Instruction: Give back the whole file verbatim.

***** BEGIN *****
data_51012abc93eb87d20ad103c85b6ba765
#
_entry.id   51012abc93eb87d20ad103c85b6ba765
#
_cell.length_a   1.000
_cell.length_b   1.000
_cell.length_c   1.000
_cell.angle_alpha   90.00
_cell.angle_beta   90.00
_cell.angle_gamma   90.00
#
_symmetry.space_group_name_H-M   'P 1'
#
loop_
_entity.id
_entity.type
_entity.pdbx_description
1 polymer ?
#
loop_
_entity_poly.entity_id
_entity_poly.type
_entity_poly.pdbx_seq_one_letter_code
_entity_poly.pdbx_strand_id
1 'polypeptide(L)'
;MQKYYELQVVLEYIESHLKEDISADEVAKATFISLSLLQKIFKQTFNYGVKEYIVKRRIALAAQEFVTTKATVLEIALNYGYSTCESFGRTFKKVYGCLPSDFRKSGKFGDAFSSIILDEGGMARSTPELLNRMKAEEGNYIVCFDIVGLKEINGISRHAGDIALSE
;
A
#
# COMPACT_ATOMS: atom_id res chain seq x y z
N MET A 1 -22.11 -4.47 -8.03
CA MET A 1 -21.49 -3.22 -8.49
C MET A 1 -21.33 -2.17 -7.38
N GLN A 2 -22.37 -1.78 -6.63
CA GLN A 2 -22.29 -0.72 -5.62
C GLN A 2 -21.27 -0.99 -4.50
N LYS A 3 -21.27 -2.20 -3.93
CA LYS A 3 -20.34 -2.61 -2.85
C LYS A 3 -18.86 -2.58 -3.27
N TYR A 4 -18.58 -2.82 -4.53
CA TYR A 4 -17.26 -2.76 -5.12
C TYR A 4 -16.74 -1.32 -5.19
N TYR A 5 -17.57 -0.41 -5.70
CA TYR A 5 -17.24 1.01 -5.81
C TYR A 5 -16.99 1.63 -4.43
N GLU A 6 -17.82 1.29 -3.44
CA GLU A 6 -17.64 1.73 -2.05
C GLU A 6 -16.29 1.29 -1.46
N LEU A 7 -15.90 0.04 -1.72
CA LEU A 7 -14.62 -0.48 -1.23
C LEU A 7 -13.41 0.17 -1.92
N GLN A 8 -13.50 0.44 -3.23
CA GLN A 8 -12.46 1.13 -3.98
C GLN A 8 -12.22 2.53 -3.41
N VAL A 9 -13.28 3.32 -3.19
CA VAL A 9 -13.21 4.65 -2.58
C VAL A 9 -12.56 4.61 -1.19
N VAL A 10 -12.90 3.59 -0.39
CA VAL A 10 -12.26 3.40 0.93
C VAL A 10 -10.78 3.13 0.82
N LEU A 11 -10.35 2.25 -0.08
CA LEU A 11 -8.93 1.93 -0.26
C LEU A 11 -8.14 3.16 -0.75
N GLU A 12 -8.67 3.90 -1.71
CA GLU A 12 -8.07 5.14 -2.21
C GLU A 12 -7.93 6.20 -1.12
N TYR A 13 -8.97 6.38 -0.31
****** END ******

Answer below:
data_51012abc93eb87d20ad103c85b6ba765
#
_entry.id   51012abc93eb87d20ad103c85b6ba765
#
_cell.length_a   1.000
_cell.length_b   1.000
_cell.length_c   1.000
_cell.angle_alpha   90.00
_cell.angle_beta   90.00
_cell.angle_gamma   90.00
#
_symmetry.space_group_name_H-M   'P 1'
#
loop_
_entity.id
_entity.type
_entity.pdbx_description
1 polymer ?
#
loop_
_entity_poly.entity_id
_entity_poly.type
_entity_poly.pdbx_seq_one_letter_code
_entity_poly.pdbx_strand_id
1 'polypeptide(L)'
;MQKYYELQVVLEYIESHLKEDISADEVAKATFISLSLLQKIFKQTFNYGVKEYIVKRRIALAAQEFVTTKATVLEIALNYGYSTCESFGRTFKKVYGCLPSDFRKSGKFGDAFSSIILDEGGMARSTPELLNRMKAEEGNYIVCFDIVGLKEINGISRHAGDIALSE
;
A
#
# COMPACT_ATOMS: atom_id res chain seq x y z
N MET A 1 -22.11 -4.47 -8.03
CA MET A 1 -21.49 -3.22 -8.49
C MET A 1 -21.33 -2.17 -7.38
N GLN A 2 -22.37 -1.78 -6.63
CA GLN A 2 -22.29 -0.72 -5.62
C GLN A 2 -21.27 -0.99 -4.50
N LYS A 3 -21.27 -2.20 -3.93
CA LYS A 3 -20.34 -2.61 -2.85
C LYS A 3 -18.86 -2.58 -3.27
N TYR A 4 -18.58 -2.82 -4.53
CA TYR A 4 -17.26 -2.76 -5.12
C TYR A 4 -16.74 -1.32 -5.19
N TYR A 5 -17.57 -0.41 -5.70
CA TYR A 5 -17.24 1.01 -5.81
C TYR A 5 -16.99 1.63 -4.43
N GLU A 6 -17.82 1.29 -3.44
CA GLU A 6 -17.64 1.73 -2.05
C GLU A 6 -16.29 1.29 -1.46
N LEU A 7 -15.90 0.04 -1.72
CA LEU A 7 -14.62 -0.48 -1.23
C LEU A 7 -13.41 0.17 -1.92
N GLN A 8 -13.50 0.44 -3.23
CA GLN A 8 -12.46 1.13 -3.98
C GLN A 8 -12.22 2.53 -3.41
N VAL A 9 -13.28 3.32 -3.19
CA VAL A 9 -13.21 4.65 -2.58
C VAL A 9 -12.56 4.61 -1.19
N VAL A 10 -12.90 3.59 -0.39
CA VAL A 10 -12.26 3.40 0.93
C VAL A 10 -10.78 3.13 0.82
N LEU A 11 -10.35 2.25 -0.08
CA LEU A 11 -8.93 1.93 -0.26
C LEU A 11 -8.14 3.16 -0.75
N GLU A 12 -8.67 3.90 -1.71
CA GLU A 12 -8.07 5.14 -2.21
C GLU A 12 -7.93 6.20 -1.12
N TYR A 13 -8.97 6.38 -0.31